My cousin, the cousin, the youngest, the twig off the branch of the family that we no longer get along with very well, for those of you wondering, is in our fair town for the night. He has a friend here, and came to town last year for Homecoming and is repeating himself. My mom arranged it, and I was all for it. After all, we spent all of our weekends together when we were little.
I was born in 1980, then came my brother along with our cousin in 1985 (one month apart), and I felt out-of-the-loop. Too young to enjoy looking after the babies, and too old to really enjoy their baby games. I was the odd one, until Punk Rock Boy was born, in 1989. I was nine, and it was wonderful to have a baby to tote around and dote on and pretend with. He was so smart, too smart. He talked in complete sentences before he said a single word. He was chattering away in full paragraphs before he could walk. He was special, and I love him.
It's different now, because we are older. He's in that weird phase, the one where you dress up in funny clothes and wear black eyeliner and dye your hair funny colors with strange shaved patches. He's very pretty. I'll show you a picture later, but for now you should just believe me. He's gorgeous. I didn't know what to say to him.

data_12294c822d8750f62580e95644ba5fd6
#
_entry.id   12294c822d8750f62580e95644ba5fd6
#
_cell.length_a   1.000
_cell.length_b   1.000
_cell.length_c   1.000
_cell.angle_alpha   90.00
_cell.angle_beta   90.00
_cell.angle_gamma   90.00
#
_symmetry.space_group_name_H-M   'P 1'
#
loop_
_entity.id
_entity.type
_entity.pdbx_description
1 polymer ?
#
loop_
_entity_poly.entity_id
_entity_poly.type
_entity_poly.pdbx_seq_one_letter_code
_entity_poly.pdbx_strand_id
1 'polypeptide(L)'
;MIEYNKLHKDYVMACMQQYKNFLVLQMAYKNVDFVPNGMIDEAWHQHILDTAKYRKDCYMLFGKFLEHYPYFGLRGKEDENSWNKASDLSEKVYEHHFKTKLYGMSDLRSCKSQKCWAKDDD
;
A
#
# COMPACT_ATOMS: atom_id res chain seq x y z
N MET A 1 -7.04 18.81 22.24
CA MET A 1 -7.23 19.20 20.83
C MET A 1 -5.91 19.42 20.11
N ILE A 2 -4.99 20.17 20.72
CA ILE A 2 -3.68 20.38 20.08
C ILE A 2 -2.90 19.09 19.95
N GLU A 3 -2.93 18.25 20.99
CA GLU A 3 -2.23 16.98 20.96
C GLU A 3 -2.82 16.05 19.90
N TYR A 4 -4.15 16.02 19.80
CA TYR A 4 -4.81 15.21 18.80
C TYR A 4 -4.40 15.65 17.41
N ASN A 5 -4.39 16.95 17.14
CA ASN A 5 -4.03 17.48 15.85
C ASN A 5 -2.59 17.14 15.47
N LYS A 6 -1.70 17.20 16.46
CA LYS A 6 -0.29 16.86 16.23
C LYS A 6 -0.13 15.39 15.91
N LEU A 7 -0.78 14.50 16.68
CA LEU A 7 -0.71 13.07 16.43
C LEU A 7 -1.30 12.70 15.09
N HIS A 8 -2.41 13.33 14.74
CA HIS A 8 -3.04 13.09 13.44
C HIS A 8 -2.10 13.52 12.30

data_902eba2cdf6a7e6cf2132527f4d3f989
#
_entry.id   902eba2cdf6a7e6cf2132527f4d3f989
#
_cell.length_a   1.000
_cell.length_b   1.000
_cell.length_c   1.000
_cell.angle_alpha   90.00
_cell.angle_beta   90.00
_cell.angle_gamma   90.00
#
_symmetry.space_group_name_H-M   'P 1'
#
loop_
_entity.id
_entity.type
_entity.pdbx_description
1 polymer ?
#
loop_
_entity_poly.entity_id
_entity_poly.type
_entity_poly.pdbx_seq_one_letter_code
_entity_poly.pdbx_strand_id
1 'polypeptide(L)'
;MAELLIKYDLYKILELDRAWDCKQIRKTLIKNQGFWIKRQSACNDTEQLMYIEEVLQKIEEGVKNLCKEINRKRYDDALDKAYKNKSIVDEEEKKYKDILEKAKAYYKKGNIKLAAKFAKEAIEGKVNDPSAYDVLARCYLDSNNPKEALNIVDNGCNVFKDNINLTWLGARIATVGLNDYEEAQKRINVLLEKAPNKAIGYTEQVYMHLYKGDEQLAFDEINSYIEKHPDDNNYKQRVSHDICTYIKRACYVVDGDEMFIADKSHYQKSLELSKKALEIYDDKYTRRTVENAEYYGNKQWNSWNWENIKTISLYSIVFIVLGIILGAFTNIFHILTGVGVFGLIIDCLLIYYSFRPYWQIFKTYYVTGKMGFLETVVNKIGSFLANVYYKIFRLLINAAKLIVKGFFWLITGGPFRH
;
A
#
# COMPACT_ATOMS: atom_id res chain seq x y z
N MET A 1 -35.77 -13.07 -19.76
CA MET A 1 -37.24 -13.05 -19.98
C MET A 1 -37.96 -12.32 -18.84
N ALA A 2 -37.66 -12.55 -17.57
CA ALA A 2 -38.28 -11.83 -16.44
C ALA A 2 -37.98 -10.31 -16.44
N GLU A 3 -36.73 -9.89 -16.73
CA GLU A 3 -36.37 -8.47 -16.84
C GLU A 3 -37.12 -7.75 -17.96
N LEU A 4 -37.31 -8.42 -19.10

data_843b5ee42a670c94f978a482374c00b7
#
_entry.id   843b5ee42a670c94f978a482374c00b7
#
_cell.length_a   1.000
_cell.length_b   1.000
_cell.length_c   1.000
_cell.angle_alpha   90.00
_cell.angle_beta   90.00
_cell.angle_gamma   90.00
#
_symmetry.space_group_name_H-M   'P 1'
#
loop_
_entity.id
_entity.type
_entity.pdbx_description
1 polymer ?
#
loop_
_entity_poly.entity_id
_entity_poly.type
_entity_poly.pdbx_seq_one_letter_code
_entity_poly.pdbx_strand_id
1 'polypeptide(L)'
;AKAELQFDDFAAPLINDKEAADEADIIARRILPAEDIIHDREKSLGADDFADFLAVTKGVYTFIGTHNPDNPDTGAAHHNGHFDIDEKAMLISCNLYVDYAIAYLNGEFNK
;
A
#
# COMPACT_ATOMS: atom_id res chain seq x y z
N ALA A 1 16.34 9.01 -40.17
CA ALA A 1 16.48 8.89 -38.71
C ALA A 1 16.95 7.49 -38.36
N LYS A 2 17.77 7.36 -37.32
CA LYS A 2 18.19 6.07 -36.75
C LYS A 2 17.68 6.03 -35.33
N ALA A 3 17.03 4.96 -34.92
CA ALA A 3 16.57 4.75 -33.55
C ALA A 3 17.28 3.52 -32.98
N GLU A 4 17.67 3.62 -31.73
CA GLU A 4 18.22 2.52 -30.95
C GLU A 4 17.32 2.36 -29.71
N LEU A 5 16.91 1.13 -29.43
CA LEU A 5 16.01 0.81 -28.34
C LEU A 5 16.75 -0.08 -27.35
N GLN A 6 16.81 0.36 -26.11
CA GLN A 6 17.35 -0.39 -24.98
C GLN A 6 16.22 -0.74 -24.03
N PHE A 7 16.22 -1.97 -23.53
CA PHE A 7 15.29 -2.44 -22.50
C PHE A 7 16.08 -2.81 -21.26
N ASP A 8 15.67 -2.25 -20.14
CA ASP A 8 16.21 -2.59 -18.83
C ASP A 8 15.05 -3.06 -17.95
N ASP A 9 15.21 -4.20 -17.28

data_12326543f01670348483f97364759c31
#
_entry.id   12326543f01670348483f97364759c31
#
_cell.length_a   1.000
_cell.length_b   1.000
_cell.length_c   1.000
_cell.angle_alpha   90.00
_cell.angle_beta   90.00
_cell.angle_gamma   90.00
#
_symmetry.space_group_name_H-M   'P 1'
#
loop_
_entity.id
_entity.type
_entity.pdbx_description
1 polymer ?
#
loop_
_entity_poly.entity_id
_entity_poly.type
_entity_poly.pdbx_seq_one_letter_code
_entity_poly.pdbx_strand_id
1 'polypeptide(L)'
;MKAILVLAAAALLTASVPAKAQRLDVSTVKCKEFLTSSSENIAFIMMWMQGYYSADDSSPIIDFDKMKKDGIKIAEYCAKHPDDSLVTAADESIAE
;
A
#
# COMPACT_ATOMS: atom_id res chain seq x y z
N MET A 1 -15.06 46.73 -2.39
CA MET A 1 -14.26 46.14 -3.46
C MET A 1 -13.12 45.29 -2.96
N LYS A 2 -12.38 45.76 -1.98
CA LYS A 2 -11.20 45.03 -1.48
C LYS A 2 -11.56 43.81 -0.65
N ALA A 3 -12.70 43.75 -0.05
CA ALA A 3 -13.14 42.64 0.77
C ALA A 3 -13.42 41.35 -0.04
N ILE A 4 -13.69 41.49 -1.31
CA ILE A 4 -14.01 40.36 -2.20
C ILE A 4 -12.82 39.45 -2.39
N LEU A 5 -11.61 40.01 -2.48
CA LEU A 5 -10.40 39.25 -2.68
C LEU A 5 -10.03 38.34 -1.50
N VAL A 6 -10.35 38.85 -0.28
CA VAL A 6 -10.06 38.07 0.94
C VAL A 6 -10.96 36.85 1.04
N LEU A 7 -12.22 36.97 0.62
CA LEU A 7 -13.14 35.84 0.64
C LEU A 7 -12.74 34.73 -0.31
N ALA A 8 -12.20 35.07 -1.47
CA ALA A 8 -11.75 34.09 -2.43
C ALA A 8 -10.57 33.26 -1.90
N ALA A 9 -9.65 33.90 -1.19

I remember being seventeen and around my relatives, and it was irritating. If they weren't asking me about my plans for the future or my classes, they were asking me about... well, that's pretty much all they asked me about. In particular, I remember PRB's mom grilling me about my choice of college. I would start to answer her only to have her turn her attention elsewhere. These are the questions to which we are bored by the answers. I don't want to be that older relative asking questions about the most boring, most paperworky part of his life, and yet I couldn't stop myself. It's a sign of getting old, I'm sure. Forgetting how to communicate with people only a few years removed from your age. I was faltering, flailing. I felt like the most boring person on earth.
And then I admitted it to him, and we laughed about it and he understood, and things got better. I want him to stay with us more often, I want to have the same connection with him that we had when I was fourteen and he was five. I want us to be normal. I want to shed this part of me that doesn't know what to do with a teenager, because that part of me makes me older than I am.